"I hope my phone starts ringing and I get some more races," Bowman said of his effort Saturday which tied a career-high finish. "I've got nine races this year and at this point in my career those nine races are really going to define where it goes. I think with my experience in the Cup Series the last two years I have to go win some races. I have to prove that I should be here."

Justin Allgaier grabbed fourth-place after starting from pole. The No. 7 car was out front for the opening lap, but quickly faded to fifth where he ran near for the majority of the 120 laps. This is his eighth top-10 finish in 10 races this year.

Taking the lead on Lap 2, Ty Dillon went on to lead the next 11 circuits. During that long green flag run he quickly fell outside of the top 10, barely remaining on the lead lap before the first caution flew. With the late caution the No. 3 car got a good restart and drove up to round out the top five.  

Elliott Sadler rebounded to a sixth-place result after starting from 32nd. In time trials, the No. 1 machine posted the third fastest lap, but jumped the initial restart and was black-flagged. In the first 20 laps of the race he had made his way inside the top 15. From there he just kept going. 

 Joey Logano, the first Cup Series regular finished seventh on Saturday. At a track where he has four career wins, the No. 22 car struggled throughout the day hovering around the back half of the top 10.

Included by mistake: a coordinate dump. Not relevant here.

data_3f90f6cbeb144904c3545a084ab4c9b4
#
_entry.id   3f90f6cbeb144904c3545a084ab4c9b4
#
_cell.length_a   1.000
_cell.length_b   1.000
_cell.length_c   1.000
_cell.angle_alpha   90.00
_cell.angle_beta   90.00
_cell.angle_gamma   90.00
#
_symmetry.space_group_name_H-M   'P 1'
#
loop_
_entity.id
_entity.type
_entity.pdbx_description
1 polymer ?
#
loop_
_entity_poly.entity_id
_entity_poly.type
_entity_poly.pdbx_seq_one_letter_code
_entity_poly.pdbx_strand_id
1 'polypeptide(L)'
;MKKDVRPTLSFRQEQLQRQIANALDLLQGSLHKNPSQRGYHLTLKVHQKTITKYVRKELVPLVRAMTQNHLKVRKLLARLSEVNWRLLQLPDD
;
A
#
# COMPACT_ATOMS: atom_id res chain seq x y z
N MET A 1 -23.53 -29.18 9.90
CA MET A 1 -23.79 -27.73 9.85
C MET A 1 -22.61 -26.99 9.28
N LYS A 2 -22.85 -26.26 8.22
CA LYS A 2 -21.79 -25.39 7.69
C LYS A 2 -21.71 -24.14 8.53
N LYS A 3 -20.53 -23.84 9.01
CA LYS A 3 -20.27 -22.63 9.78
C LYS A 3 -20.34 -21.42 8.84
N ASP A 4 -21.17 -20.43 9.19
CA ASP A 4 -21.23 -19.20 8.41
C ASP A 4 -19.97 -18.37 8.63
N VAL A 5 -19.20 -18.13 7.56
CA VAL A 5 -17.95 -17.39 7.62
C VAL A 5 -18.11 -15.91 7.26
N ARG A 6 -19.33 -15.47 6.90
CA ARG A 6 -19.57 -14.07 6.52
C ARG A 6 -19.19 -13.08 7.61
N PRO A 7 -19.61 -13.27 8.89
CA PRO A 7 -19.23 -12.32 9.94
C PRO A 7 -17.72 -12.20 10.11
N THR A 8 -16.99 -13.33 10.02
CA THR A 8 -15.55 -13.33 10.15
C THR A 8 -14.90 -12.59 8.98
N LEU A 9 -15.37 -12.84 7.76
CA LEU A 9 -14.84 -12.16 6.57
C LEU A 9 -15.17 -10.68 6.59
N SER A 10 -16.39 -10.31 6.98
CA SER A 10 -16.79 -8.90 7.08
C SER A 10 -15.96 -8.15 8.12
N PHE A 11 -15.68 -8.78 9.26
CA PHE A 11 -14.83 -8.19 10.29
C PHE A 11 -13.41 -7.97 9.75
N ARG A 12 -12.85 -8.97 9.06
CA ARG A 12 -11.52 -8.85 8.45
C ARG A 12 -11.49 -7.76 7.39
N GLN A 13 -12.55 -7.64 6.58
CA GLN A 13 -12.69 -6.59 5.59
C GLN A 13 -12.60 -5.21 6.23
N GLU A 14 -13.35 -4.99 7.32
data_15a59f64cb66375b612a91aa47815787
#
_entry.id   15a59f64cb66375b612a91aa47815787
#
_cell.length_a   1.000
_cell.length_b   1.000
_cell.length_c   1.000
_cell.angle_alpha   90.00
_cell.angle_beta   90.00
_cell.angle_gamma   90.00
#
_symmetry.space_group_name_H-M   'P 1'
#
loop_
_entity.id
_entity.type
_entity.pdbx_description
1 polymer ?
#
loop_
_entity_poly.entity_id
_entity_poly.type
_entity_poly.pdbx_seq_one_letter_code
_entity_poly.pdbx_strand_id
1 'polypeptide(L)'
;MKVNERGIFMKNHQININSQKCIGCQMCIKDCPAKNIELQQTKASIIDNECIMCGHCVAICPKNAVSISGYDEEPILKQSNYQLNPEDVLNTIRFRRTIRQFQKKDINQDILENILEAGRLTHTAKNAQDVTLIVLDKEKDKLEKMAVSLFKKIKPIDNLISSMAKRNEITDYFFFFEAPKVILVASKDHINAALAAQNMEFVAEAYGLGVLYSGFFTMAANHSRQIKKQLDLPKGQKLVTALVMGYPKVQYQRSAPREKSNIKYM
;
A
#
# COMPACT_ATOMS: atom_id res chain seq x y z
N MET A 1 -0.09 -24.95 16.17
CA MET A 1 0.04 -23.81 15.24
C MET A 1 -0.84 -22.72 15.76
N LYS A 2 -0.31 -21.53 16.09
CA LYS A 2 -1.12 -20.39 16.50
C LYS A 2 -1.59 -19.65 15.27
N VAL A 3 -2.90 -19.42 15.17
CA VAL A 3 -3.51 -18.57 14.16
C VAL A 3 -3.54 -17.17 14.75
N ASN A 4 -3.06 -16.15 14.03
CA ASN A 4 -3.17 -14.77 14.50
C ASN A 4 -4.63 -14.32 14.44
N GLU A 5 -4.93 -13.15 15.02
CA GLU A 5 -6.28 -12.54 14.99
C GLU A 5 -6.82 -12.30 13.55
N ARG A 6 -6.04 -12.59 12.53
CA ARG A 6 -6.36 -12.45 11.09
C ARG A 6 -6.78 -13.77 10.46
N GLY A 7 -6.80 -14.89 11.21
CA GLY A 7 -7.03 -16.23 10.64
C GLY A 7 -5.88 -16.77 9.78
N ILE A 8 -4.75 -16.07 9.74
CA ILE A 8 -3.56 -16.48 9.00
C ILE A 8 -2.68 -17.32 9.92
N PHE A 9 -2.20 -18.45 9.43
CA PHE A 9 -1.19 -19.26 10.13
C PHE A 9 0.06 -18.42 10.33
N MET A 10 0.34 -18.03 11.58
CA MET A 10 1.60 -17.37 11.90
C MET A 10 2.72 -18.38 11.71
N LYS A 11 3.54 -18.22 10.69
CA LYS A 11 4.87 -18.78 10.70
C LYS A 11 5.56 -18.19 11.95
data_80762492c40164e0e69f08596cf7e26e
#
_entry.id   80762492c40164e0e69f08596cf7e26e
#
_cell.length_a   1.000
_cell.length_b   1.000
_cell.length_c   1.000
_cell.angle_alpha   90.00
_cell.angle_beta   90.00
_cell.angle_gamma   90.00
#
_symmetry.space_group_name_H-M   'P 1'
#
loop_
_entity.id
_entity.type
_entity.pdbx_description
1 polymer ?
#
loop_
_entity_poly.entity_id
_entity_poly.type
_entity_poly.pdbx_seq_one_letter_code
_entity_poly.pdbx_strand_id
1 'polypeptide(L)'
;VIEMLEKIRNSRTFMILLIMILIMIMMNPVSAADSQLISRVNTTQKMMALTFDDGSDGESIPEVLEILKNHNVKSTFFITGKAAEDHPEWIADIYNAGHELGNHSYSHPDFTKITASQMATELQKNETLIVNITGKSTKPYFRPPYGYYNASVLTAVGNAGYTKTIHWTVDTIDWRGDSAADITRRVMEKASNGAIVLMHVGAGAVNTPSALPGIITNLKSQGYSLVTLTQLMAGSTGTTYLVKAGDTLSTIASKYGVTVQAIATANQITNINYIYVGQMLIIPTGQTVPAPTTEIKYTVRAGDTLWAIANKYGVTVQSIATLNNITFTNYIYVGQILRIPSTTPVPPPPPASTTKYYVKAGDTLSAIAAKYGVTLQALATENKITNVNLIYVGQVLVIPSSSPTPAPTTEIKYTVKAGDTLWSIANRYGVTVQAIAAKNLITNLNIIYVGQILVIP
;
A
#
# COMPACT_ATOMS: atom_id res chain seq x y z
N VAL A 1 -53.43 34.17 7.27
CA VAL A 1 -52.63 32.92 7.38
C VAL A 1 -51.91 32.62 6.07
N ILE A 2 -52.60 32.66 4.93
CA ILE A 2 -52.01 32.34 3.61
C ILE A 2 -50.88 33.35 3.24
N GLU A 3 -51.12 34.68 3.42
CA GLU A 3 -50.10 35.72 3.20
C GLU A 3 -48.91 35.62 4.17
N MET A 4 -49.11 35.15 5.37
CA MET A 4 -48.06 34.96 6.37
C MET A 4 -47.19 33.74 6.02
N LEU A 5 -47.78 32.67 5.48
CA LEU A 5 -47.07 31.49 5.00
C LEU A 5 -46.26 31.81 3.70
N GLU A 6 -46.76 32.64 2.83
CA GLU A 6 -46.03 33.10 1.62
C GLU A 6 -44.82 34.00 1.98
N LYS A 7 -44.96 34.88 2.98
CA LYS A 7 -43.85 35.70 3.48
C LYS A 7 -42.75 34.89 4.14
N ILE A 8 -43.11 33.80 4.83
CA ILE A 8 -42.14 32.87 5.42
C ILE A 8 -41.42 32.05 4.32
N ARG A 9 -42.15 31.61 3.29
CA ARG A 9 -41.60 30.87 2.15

The two other Joe Gibbs Racing cars finished eighth and ninth. Matt Tift hung on to eight-place as Daniel Suarez was penalized late in the event, resulting in a ninth-place effort.

Two of the Richard Childress Racing cars had problems that didn't cause cautions, resulting in multiple laps down. Brandon Jones had a tire rub 20 laps in and made an unscheduled pit stop to repair the damage. He finished 25th. Paul Menard was running sixth when he had a tire go down losing three laps and finishing 29th.

The XFINITY Series has a week off before going to Charlotte on Memorial Day weekend. Sadler holds a four point lead on Suarez through 10 events.

In the two practice sessions on Saturday in preparation for the Auto Club 400 on Sunday, Joe Gibbs Racing looked to be the team to beat. In each of the two one-hour sessions, it was a JGR Toyota who set down a fast lap in the opening minutes that would not be beat.

Over the span of the two hours there were three separate incidents that would send two teams to backup cars.  

Practice One:

Carl Edwards paced the opening hour of practice at 187.906 mph. After qualifying fifth on Friday, the driver of the No. 19 car is looking to return to Victory Lane in Southern California for the first time since 2008. 

He was just ahead of another Toyota, Martin Truex, Jr. with Furniture Row Racing. The No. 78 team welcomed back crew chief, Cole Pearn, following his one-race suspension last week in Phoenix. He put down a lap at 187.632 mph. 

Third quick was Ryan Newman at 186.640 mph, more than two-tenths of a second off the fast time. Kyle Busch was fourth and pole-sitter Austin Dillon rounded out the top five at 186.587 mph. 

Just outside of the top five was Paul Menard in sixth, making all three Richard Childress Racing cars inside of the top six. The top rookie was Brian Scott in seventh. Two winners so far this season were mired down below 20th, Denny Hamlin 23rd and defending winner Brad Keselowski was just 24th fastest in the morning session.